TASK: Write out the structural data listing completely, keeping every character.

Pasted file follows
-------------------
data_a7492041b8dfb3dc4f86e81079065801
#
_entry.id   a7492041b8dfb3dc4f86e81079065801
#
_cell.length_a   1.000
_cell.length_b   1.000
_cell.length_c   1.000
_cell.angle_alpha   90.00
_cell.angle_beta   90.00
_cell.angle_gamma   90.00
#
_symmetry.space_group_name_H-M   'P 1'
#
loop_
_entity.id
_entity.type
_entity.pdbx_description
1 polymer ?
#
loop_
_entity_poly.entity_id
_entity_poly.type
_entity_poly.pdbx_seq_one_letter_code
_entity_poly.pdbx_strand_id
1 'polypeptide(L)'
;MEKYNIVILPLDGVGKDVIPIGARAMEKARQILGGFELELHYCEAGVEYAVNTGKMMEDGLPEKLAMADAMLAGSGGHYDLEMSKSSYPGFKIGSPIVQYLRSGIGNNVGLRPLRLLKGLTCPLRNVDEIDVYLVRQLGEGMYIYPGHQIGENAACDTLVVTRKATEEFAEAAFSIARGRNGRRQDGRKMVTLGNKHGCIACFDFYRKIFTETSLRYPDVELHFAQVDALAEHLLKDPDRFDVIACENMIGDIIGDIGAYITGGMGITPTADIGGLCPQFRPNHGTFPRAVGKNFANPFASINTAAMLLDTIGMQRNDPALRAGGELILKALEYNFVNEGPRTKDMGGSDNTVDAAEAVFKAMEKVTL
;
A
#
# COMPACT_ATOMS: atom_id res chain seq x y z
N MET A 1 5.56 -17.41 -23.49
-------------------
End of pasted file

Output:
data_a7492041b8dfb3dc4f86e81079065801
#
_entry.id   a7492041b8dfb3dc4f86e81079065801
#
_cell.length_a   1.000
_cell.length_b   1.000
_cell.length_c   1.000
_cell.angle_alpha   90.00
_cell.angle_beta   90.00
_cell.angle_gamma   90.00
#
_symmetry.space_group_name_H-M   'P 1'
#
loop_
_entity.id
_entity.type
_entity.pdbx_description
1 polymer ?
#
loop_
_entity_poly.entity_id
_entity_poly.type
_entity_poly.pdbx_seq_one_letter_code
_entity_poly.pdbx_strand_id
1 'polypeptide(L)'
;MEKYNIVILPLDGVGKDVIPIGARAMEKARQILGGFELELHYCEAGVEYAVNTGKMMEDGLPEKLAMADAMLAGSGGHYDLEMSKSSYPGFKIGSPIVQYLRSGIGNNVGLRPLRLLKGLTCPLRNVDEIDVYLVRQLGEGMYIYPGHQIGENAACDTLVVTRKATEEFAEAAFSIARGRNGRRQDGRKMVTLGNKHGCIACFDFYRKIFTETSLRYPDVELHFAQVDALAEHLLKDPDRFDVIACENMIGDIIGDIGAYITGGMGITPTADIGGLCPQFRPNHGTFPRAVGKNFANPFASINTAAMLLDTIGMQRNDPALRAGGELILKALEYNFVNEGPRTKDMGGSDNTVDAAEAVFKAMEKVTL
;
A
#
# COMPACT_ATOMS: atom_id res chain seq x y z
N MET A 1 5.56 -17.41 -23.49